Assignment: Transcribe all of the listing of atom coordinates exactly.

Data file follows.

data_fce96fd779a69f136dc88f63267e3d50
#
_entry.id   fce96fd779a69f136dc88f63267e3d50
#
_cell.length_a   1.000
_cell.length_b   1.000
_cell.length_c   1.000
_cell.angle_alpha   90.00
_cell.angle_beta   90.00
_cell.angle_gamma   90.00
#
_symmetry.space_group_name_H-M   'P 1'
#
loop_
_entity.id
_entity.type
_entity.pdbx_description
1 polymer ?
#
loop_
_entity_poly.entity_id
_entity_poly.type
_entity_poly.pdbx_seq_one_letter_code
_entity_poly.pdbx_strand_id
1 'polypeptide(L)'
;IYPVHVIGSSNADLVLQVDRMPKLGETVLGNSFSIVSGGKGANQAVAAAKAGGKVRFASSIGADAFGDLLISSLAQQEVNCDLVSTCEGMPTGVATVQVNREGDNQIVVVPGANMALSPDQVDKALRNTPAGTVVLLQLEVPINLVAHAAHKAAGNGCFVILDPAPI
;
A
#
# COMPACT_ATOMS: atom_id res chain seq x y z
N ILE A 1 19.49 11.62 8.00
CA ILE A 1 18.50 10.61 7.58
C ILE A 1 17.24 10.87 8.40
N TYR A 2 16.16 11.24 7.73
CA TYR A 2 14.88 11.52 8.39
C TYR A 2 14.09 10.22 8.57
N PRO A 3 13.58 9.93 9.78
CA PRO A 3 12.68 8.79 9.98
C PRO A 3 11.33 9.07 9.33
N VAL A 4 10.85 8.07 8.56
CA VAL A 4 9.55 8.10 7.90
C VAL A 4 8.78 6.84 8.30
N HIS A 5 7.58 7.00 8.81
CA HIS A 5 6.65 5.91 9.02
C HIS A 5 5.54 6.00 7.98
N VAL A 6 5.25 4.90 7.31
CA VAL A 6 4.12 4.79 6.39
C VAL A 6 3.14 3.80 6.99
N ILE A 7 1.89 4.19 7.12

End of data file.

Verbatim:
data_fce96fd779a69f136dc88f63267e3d50
#
_entry.id   fce96fd779a69f136dc88f63267e3d50
#
_cell.length_a   1.000
_cell.length_b   1.000
_cell.length_c   1.000
_cell.angle_alpha   90.00
_cell.angle_beta   90.00
_cell.angle_gamma   90.00
#
_symmetry.space_group_name_H-M   'P 1'
#
loop_
_entity.id
_entity.type
_entity.pdbx_description
1 polymer ?
#
loop_
_entity_poly.entity_id
_entity_poly.type
_entity_poly.pdbx_seq_one_letter_code
_entity_poly.pdbx_strand_id
1 'polypeptide(L)'
;IYPVHVIGSSNADLVLQVDRMPKLGETVLGNSFSIVSGGKGANQAVAAAKAGGKVRFASSIGADAFGDLLISSLAQQEVNCDLVSTCEGMPTGVATVQVNREGDNQIVVVPGANMALSPDQVDKALRNTPAGTVVLLQLEVPINLVAHAAHKAAGNGCFVILDPAPI
;
A
#
# COMPACT_ATOMS: atom_id res chain seq x y z
N ILE A 1 19.49 11.62 8.00
CA ILE A 1 18.50 10.61 7.58
C ILE A 1 17.24 10.87 8.40
N TYR A 2 16.16 11.24 7.73
CA TYR A 2 14.88 11.52 8.39
C TYR A 2 14.09 10.22 8.57
N PRO A 3 13.58 9.93 9.78
CA PRO A 3 12.68 8.79 9.98
C PRO A 3 11.33 9.07 9.33
N VAL A 4 10.85 8.07 8.56
CA VAL A 4 9.55 8.10 7.90
C VAL A 4 8.78 6.84 8.30
N HIS A 5 7.58 7.00 8.81
CA HIS A 5 6.65 5.91 9.02
C HIS A 5 5.54 6.00 7.98
N VAL A 6 5.25 4.90 7.31
CA VAL A 6 4.12 4.79 6.39
C VAL A 6 3.14 3.80 6.99
N ILE A 7 1.89 4.19 7.12